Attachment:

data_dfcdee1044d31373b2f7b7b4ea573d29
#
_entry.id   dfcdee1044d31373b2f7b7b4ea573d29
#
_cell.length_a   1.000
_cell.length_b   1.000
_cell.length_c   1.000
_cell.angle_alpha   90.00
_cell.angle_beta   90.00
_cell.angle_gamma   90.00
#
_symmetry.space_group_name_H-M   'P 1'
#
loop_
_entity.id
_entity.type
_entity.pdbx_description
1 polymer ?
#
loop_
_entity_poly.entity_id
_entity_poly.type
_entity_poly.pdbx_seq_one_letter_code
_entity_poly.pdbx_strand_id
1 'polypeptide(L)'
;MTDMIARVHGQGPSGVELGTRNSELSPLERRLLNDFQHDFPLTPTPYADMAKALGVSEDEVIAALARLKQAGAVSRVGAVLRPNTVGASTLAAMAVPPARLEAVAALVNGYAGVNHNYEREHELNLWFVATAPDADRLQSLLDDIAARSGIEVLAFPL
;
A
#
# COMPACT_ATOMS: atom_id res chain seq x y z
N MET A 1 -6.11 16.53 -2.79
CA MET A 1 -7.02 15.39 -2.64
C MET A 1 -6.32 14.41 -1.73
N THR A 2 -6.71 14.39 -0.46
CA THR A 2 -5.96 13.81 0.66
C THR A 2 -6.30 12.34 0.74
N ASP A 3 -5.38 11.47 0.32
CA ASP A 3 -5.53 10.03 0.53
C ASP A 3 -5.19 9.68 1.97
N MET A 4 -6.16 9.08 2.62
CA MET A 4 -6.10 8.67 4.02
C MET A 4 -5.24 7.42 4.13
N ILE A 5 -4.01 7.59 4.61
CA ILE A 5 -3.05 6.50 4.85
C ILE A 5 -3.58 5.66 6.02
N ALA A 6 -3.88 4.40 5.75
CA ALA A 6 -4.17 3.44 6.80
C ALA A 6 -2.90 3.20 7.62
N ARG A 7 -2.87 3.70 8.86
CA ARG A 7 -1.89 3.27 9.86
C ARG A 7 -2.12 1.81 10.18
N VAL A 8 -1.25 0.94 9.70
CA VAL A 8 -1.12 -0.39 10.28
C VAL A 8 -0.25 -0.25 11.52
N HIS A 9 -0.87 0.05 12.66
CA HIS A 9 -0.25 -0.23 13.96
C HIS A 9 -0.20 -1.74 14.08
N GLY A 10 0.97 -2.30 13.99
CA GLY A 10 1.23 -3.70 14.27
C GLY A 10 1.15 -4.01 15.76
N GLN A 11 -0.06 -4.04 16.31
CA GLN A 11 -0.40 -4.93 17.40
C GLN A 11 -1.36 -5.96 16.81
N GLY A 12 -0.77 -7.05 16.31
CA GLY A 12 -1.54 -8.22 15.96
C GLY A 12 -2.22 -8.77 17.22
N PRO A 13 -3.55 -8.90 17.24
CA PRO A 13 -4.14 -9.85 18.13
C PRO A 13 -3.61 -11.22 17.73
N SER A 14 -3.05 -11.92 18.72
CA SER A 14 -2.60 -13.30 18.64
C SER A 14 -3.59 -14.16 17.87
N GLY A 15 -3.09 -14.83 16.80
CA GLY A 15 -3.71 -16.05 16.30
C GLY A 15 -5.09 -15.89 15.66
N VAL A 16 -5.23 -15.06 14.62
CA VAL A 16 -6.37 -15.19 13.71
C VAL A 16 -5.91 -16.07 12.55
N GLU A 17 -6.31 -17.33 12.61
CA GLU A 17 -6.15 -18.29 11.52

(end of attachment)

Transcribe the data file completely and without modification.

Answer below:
data_dfcdee1044d31373b2f7b7b4ea573d29
#
_entry.id   dfcdee1044d31373b2f7b7b4ea573d29
#
_cell.length_a   1.000
_cell.length_b   1.000
_cell.length_c   1.000
_cell.angle_alpha   90.00
_cell.angle_beta   90.00
_cell.angle_gamma   90.00
#
_symmetry.space_group_name_H-M   'P 1'
#
loop_
_entity.id
_entity.type
_entity.pdbx_description
1 polymer ?
#
loop_
_entity_poly.entity_id
_entity_poly.type
_entity_poly.pdbx_seq_one_letter_code
_entity_poly.pdbx_strand_id
1 'polypeptide(L)'
;MTDMIARVHGQGPSGVELGTRNSELSPLERRLLNDFQHDFPLTPTPYADMAKALGVSEDEVIAALARLKQAGAVSRVGAVLRPNTVGASTLAAMAVPPARLEAVAALVNGYAGVNHNYEREHELNLWFVATAPDADRLQSLLDDIAARSGIEVLAFPL
;
A
#
# COMPACT_ATOMS: atom_id res chain seq x y z
N MET A 1 -6.11 16.53 -2.79
CA MET A 1 -7.02 15.39 -2.64
C MET A 1 -6.32 14.41 -1.73
N THR A 2 -6.71 14.39 -0.46
CA THR A 2 -5.96 13.81 0.66
C THR A 2 -6.30 12.34 0.74
N ASP A 3 -5.38 11.47 0.32
CA ASP A 3 -5.53 10.03 0.53
C ASP A 3 -5.19 9.68 1.97
N MET A 4 -6.16 9.08 2.62
CA MET A 4 -6.10 8.67 4.02
C MET A 4 -5.24 7.42 4.13
N ILE A 5 -4.01 7.59 4.61
CA ILE A 5 -3.05 6.50 4.85
C ILE A 5 -3.58 5.66 6.02
N ALA A 6 -3.88 4.40 5.75
CA ALA A 6 -4.17 3.44 6.80
C ALA A 6 -2.90 3.20 7.62
N ARG A 7 -2.87 3.70 8.86
CA ARG A 7 -1.89 3.27 9.86
C ARG A 7 -2.12 1.81 10.18
N VAL A 8 -1.25 0.94 9.70
CA VAL A 8 -1.12 -0.39 10.28
C VAL A 8 -0.25 -0.25 11.52
N HIS A 9 -0.87 0.05 12.66
CA HIS A 9 -0.25 -0.23 13.96
C HIS A 9 -0.20 -1.74 14.08
N GLY A 10 0.97 -2.30 13.99
CA GLY A 10 1.23 -3.70 14.27
C GLY A 10 1.15 -4.01 15.76
N GLN A 11 -0.06 -4.04 16.31
CA GLN A 11 -0.40 -4.93 17.40
C GLN A 11 -1.36 -5.96 16.81
N GLY A 12 -0.77 -7.05 16.31
CA GLY A 12 -1.54 -8.22 15.96
C GLY A 12 -2.22 -8.77 17.22
N PRO A 13 -3.55 -8.90 17.24
CA PRO A 13 -4.14 -9.85 18.13
C PRO A 13 -3.61 -11.22 17.73
N SER A 14 -3.05 -11.92 18.72
CA SER A 14 -2.60 -13.30 18.64
C SER A 14 -3.59 -14.16 17.87
N GLY A 15 -3.09 -14.83 16.80
CA GLY A 15 -3.71 -16.05 16.30
C GLY A 15 -5.09 -15.89 15.66
N VAL A 16 -5.23 -15.06 14.62
CA VAL A 16 -6.37 -15.19 13.71
C VAL A 16 -5.91 -16.07 12.55
N GLU A 17 -6.31 -17.33 12.61
CA GLU A 17 -6.15 -18.29 11.52